While a balanced diet provides adequate nutrition for most healthy people, dietary supplements may be helpful for individuals who restrict calories for weight loss or follow a vegan diet. Others that may benefit include older adults and those with conditions that inhibit nutrient absorption. The vitamins you need for healthy function include vitamins A, C, E, D, K and the B vitamins. Multivitamins often include most or all of the 13 vitamins essential to optimum health. However, in certain circumstances, some vitamins may impact the effectiveness of others when taken together.
In terms of meeting basic nutritional needs, taking a multivitamin that includes niacin, or vitamin B-3, is safe in combination with other nutrients. However, if you take niacin supplements to help control your cholesterol, certain combinations should be avoided. Vitamin A as beta-carotene, and vitamins C and E may reduce niacin's ability to improve good cholesterol levels, according to MedlinePlus.
One of the B vitamins, folate may be included in B complex vitamins and in multivitamins containing vitamin B-12. While taking folate and vitamin B-12 at the same time is not problematic in general, folate can mask a B-12 deficiency. Older adults, strict vegetarians and people with gastrointestinal disorders are at increased risk of vitamin B-12 deficiency. Low levels of vitamin B-12 can lead to anemia, a condition that folate may help correct. However, if the underlying B-12 deficiency is not addressed and corrected, permanent nerve damage can still result. If you are at risk of B-12 deficiency, seek your doctor's advice regarding proper supplementation.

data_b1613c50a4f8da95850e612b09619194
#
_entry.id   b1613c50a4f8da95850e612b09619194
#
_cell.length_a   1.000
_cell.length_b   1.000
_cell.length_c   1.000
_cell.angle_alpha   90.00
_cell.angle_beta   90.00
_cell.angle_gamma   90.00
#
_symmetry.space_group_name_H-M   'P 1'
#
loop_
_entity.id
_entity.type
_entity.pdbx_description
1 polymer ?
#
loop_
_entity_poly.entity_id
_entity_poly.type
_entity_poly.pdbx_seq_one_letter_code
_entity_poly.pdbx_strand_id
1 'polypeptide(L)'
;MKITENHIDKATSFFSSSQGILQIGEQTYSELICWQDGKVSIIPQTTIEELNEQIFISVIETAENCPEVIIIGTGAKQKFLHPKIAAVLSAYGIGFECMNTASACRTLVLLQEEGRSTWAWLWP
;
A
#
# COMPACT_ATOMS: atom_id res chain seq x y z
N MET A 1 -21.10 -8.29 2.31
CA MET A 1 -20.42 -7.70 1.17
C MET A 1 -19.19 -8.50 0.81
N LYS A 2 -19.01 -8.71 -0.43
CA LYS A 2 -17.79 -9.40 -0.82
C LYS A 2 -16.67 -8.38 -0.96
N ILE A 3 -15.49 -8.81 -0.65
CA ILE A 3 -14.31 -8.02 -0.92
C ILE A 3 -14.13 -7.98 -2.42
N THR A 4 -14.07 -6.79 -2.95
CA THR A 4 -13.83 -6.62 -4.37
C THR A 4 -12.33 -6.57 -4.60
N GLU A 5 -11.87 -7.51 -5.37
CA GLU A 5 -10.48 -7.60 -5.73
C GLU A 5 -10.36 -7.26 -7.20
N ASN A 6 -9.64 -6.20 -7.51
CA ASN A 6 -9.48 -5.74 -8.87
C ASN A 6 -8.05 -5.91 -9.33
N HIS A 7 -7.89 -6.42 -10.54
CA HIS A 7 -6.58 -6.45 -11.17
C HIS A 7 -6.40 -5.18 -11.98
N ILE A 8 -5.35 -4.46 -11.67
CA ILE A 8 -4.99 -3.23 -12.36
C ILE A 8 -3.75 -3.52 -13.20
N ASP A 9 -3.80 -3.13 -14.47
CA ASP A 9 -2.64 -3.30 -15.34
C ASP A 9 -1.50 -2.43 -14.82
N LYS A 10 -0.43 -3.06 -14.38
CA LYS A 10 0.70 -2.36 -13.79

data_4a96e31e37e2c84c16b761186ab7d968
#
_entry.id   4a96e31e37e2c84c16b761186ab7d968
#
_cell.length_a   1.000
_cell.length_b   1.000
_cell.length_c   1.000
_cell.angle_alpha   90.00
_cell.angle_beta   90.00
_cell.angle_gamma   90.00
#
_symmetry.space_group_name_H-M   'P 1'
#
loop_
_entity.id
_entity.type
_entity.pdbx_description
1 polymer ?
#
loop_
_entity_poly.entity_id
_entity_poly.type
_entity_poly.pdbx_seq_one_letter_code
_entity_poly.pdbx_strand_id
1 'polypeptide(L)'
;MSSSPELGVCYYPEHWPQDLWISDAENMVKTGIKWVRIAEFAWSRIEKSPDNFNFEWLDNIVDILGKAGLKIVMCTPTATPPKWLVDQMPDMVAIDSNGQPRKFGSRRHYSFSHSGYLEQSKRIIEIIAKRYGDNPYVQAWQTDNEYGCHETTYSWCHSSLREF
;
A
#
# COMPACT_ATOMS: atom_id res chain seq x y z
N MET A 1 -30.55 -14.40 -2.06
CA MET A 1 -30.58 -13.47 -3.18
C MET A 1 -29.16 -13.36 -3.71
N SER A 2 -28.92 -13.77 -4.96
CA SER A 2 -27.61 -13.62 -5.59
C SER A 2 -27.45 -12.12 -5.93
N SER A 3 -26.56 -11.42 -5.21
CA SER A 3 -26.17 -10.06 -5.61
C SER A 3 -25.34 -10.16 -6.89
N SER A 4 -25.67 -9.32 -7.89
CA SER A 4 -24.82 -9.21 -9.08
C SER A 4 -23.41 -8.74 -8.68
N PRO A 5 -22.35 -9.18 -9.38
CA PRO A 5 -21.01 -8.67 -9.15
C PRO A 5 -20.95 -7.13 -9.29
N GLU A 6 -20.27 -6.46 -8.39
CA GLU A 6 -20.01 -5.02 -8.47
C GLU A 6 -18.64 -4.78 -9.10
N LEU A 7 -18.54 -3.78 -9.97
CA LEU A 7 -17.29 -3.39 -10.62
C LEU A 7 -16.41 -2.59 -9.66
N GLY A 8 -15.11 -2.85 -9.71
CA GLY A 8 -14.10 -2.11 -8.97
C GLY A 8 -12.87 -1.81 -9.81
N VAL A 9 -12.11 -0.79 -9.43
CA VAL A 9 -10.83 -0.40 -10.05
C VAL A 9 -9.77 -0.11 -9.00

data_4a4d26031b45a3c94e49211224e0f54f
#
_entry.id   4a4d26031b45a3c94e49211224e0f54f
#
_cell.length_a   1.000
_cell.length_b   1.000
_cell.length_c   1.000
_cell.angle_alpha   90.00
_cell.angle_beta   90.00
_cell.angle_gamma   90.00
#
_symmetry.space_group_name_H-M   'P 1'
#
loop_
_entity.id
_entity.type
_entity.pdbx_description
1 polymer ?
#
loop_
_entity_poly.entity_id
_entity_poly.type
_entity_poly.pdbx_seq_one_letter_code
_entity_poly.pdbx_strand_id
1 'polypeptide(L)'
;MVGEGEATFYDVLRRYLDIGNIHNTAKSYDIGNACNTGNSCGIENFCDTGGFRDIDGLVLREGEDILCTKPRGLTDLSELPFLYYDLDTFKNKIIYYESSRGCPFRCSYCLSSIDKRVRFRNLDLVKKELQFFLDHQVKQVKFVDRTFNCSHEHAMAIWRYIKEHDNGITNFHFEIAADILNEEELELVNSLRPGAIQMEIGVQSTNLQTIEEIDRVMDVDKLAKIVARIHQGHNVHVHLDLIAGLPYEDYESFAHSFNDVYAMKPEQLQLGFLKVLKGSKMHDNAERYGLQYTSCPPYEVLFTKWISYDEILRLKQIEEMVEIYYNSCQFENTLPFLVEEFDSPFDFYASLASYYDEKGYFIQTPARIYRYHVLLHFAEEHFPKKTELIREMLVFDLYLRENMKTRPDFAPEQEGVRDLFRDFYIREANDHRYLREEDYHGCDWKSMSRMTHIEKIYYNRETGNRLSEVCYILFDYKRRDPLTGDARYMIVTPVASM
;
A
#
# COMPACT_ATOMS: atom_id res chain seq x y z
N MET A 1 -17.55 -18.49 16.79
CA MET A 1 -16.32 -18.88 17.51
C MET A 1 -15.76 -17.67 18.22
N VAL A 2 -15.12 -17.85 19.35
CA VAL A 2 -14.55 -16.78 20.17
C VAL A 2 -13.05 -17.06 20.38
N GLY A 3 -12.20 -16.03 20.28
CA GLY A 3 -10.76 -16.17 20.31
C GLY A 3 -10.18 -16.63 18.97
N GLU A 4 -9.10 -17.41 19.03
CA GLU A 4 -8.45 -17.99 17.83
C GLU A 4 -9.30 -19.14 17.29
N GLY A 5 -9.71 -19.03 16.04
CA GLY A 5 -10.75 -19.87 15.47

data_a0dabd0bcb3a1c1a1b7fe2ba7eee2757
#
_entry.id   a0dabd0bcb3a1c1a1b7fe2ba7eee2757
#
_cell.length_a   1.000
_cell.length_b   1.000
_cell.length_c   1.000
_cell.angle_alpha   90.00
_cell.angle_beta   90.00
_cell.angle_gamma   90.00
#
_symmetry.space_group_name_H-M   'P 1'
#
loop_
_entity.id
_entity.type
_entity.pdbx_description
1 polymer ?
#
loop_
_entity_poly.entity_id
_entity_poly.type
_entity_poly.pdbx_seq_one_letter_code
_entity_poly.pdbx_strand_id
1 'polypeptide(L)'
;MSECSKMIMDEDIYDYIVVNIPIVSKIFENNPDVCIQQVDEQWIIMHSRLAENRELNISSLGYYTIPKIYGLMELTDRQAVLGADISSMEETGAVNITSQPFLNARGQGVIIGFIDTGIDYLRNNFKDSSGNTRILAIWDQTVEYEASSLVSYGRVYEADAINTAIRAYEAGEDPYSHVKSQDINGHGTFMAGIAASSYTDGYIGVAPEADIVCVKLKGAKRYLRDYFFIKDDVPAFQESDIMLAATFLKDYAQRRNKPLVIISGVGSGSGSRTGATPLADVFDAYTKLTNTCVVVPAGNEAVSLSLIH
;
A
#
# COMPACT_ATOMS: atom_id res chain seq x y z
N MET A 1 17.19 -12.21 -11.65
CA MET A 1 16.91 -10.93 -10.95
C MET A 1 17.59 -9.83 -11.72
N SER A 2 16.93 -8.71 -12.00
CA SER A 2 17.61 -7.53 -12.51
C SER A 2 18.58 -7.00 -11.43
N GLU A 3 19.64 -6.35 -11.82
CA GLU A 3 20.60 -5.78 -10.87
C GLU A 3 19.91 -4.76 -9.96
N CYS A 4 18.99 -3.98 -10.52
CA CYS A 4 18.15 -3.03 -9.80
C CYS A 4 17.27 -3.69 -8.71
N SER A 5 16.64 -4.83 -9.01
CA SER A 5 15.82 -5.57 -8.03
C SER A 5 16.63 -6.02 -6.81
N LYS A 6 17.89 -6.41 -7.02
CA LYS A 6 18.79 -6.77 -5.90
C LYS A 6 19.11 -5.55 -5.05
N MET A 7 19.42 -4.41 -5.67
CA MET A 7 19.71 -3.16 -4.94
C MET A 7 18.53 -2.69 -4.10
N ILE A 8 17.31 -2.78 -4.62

Vitamin K plays a central role in your body's ability to properly form blood clots. If your doctor recommends a vitamin K supplement, avoid taking high dosages of vitamin E or vitamin A, which may counteract the effects of vitamin K. Additionally, if your blood clots too easily or quickly, your doctor may recommend avoiding vitamin K supplements and keeping food sources of vitamin K at a consistent level. Follow your doctor's advice about supplementation if you take blood thinning medication.
Dietary supplements vary in the nutrients they provide, as well as in the dosage of included nutrients. If you opt to take multivitamins, MayoClinic.com recommends choosing one that provides no more than 100 percent of the daily value of each nutrient. If your doctor prescribes a dosage higher than the daily value of a particular nutrient, disclose any other vitamin and herbal supplements that you take so that problematic combinations can be avoided.